Let us begin by saying that Floyd Abrams-the lawyer who successfully argued the overturning of the McCain-Feingold law before the Supreme Court-is a hero of ours. He is someone whose belief in the First Amendment isn't governed by situational ethics. And those critics of the court's ruling, from the president, to the double standard bearers over at the NY Times, ought to be ashamed of themselves.
Here's Abrams in an interview at the WSJ (via Contentions): "And my reaction is sort of a John McEnroe: You cannot be serious! We’re talking about the First Amendment here, and we’re being told that an extremely vituperative expression of disdain for a candidate for president is criminal in America?"
And, as Jennifer Rubin goes on to point out: "But his essential point, which has eluded the former constitutional law professor who now occupies the Oval Office, is that what is at stake here is core protected political speech. But Obama is not alone in missing (or choosing to miss) the point. As Abrams notes, nearly all media outlets roundly criticized the Court’s ruling. Abrams opines that the reason is two-fold: journalists don’t understand that they work for corporations (which were protected by the Court’s decision) and they confuse “democracy” (or more precisely, a sort of populist leveling in which elections are micro-managed to enforce a level playing field) with the proper constitutional interpretation of the First Amendment. And of course, they don’t appreciate the competition that may come from unions and corporations choosing to inject information the press hasn’t seen fit to print."
This doesn't phase the former movie critic over at the NY Times-a man with a deep understanding of political philosophy and public policy he learned eating popcorn at the cinema: "HANDS down, the State of the Union’s big moment was Barack Obama’s direct hit on the delicate sensibilities of the Supreme Court Justice Samuel Alito. The president was right to blast the 5-to-4 decision giving corporate interests an even greater stranglehold over a government they already regard as a partially owned onshore subsidiary. How satisfying it was to watch him provoke Alito into a “You lie!” snit. Here was a fight we could believe in."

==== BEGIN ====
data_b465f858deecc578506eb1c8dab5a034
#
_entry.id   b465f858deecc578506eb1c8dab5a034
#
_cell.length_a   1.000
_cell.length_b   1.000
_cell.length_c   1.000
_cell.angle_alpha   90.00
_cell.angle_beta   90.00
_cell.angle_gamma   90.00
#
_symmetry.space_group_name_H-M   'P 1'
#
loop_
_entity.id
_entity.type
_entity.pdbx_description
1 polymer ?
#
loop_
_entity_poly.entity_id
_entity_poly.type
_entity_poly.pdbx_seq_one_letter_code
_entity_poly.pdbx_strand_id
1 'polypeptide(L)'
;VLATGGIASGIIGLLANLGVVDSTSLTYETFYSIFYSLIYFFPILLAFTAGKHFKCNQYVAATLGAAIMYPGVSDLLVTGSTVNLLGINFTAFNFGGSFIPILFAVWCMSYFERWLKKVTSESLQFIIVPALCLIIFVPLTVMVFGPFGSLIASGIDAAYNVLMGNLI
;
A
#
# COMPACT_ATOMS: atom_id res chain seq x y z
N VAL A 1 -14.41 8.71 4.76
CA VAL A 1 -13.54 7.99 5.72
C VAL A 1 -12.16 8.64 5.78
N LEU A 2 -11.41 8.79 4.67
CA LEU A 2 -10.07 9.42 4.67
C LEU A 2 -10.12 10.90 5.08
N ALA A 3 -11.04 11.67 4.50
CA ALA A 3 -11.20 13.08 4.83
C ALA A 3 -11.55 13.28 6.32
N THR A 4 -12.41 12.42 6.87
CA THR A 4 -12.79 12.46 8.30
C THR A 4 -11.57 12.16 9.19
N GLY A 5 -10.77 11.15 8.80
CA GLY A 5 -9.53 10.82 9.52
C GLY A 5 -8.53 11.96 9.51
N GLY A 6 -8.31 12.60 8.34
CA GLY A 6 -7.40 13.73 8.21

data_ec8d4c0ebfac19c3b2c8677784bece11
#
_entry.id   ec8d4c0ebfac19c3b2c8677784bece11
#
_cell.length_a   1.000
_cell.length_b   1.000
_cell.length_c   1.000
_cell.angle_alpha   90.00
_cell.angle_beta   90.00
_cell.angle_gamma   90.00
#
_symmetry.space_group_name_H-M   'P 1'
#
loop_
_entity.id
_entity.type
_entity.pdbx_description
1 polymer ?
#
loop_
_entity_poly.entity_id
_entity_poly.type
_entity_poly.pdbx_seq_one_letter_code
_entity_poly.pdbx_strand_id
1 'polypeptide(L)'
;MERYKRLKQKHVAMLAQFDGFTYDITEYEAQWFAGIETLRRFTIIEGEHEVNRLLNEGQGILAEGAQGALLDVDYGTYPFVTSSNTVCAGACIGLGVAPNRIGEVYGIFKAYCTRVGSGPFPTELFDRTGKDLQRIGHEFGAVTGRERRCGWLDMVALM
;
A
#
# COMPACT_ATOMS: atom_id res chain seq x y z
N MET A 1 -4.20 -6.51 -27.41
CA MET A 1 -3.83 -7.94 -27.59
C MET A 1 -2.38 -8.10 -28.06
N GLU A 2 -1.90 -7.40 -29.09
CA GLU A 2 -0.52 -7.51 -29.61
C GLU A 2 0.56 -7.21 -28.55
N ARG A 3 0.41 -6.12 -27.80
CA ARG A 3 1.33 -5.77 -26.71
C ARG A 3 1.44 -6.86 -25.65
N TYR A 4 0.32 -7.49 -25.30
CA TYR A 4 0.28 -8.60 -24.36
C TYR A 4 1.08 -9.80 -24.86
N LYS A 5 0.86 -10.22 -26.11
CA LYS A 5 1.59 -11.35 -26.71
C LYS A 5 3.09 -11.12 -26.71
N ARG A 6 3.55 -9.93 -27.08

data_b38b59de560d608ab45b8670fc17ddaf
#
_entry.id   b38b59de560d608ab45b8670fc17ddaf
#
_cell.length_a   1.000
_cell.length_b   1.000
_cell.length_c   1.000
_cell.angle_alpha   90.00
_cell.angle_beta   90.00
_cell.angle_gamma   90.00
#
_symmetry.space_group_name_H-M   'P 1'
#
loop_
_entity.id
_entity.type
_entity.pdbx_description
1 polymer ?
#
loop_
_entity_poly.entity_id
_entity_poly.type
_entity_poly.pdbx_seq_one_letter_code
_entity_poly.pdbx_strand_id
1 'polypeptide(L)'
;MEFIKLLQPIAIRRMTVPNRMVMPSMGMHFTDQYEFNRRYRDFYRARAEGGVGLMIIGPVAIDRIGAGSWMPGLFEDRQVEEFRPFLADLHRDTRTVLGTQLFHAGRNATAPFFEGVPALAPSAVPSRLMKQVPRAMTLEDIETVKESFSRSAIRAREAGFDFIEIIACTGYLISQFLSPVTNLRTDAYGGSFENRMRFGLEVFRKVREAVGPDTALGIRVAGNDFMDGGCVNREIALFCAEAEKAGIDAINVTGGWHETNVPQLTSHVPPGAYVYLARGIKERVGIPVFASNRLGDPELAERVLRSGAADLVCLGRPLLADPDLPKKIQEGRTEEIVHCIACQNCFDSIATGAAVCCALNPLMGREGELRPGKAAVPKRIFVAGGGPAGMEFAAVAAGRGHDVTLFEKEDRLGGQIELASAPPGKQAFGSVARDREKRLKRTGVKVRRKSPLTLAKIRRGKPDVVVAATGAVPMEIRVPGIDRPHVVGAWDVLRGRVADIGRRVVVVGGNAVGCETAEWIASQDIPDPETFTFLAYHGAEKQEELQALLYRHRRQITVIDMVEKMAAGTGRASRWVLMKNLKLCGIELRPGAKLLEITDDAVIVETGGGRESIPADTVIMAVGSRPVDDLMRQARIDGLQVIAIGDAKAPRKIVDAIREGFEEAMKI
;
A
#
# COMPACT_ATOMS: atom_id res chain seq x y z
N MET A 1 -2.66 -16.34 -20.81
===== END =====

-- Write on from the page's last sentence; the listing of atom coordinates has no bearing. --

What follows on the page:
Sure it is, after all, the Times folks prefer their protected monopoly status. And doesn't Rich get the fact that he writes only at the sufferance of the corporate interests of the NY Times? As soon as that corporation feels he is no longer someone they feel comfortable giving a platform to, he will be back reviewing Alvin and the Chipmunks: The Squeaquel.
Of course Rich has an interest in obfuscating just how partisan an operation the NY Times really is. As we have pointed out, the Times, after lionizing the former mayor Giuliani as his term wound down, couldn't wait to do an about face and demonize him as he tried to win the Republican nomination. The stark contrast-not to mention the complete 180-between the paper's paean to a retiring Giuliani, and its vicious ad hominem attack in the 2008 election cycle, underscores the extent to which the court's ruling on campaign speech is truly a breathe of fresh air.
Having a more diverse chorus of voices in an election process is certainly not in the interests of a paper that has already suffered badly as folks have jumped ship to less partisan or more interesting news outlets; but it is in the interest of a more robust democratic process. The voices heard will be no more or less partisan or shrill than those of the NY Times, and its writers who believe that they, and they alone, should have constitutionally protected speech .